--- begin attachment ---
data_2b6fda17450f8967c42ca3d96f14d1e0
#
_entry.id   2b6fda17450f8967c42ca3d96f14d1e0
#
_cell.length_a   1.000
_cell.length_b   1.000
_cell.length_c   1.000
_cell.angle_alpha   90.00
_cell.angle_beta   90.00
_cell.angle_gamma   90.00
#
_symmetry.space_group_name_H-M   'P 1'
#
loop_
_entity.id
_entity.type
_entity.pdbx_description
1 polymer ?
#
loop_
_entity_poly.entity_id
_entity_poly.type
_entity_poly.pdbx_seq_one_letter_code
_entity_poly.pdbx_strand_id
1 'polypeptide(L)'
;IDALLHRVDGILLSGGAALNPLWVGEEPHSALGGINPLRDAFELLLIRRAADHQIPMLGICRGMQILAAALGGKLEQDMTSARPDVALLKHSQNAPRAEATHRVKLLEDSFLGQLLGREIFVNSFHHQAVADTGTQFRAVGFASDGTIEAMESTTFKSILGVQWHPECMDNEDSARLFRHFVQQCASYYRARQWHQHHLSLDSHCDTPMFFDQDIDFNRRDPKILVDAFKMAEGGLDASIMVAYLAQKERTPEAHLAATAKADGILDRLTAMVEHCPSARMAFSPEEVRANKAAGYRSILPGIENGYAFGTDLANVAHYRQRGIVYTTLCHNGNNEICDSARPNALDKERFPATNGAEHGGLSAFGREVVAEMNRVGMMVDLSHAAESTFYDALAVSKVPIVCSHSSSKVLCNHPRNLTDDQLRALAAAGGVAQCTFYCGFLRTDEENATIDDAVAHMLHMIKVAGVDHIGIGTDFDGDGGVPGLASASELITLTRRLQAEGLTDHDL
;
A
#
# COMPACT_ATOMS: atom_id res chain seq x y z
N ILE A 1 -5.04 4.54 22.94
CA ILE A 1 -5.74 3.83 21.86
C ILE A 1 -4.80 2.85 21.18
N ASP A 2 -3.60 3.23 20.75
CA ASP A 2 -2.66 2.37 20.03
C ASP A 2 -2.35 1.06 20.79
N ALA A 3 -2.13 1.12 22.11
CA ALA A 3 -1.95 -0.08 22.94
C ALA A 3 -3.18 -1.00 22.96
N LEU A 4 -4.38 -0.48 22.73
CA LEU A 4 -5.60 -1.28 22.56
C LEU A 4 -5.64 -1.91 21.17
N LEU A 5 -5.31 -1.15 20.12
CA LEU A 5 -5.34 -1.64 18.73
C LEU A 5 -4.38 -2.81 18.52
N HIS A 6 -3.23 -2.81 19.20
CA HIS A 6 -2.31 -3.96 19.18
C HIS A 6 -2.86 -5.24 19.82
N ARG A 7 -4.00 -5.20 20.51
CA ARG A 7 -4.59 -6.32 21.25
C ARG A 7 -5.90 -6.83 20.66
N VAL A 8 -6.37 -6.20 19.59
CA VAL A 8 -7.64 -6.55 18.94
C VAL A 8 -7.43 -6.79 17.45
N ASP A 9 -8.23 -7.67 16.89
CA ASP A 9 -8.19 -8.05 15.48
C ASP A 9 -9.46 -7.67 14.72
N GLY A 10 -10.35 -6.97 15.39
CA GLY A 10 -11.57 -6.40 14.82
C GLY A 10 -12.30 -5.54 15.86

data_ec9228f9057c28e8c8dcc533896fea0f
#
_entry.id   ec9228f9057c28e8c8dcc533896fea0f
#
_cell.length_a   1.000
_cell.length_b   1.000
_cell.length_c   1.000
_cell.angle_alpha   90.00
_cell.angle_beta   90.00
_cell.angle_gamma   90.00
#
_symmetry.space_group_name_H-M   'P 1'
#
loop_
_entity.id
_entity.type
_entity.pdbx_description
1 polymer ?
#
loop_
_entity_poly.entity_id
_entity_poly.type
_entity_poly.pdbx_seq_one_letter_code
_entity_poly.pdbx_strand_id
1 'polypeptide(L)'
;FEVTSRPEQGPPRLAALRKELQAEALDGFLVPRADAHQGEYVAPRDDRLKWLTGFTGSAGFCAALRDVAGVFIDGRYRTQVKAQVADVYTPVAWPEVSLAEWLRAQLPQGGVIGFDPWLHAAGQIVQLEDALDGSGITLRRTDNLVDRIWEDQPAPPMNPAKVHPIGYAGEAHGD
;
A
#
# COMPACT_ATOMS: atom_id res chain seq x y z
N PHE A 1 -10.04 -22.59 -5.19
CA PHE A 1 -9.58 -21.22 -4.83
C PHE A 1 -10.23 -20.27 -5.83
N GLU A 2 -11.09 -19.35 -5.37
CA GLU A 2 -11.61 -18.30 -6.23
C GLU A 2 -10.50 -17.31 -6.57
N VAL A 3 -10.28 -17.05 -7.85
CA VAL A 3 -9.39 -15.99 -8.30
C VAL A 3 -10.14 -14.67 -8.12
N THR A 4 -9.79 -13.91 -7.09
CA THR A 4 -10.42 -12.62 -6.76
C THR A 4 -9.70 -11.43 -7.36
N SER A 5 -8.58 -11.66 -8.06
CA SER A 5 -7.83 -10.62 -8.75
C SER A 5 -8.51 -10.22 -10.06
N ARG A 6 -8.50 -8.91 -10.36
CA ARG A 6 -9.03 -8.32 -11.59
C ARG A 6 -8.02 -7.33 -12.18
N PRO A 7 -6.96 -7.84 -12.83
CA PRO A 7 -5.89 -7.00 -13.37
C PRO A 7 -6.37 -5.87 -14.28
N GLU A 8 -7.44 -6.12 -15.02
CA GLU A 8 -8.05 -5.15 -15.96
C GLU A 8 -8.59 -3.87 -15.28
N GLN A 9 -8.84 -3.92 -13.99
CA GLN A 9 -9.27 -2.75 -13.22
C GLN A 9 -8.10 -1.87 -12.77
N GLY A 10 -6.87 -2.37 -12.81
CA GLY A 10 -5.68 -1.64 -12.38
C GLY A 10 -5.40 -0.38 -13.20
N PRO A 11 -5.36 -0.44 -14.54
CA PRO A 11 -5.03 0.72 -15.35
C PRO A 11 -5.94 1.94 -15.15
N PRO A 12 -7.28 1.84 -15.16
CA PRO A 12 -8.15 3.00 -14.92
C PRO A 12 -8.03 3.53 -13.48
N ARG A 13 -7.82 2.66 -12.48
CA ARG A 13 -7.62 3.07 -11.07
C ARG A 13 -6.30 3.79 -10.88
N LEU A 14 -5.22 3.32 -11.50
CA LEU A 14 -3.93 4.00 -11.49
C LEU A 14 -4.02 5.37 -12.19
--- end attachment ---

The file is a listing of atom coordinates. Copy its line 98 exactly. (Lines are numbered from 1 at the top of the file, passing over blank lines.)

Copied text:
CA VAL A 3 -9.39 -15.99 -8.30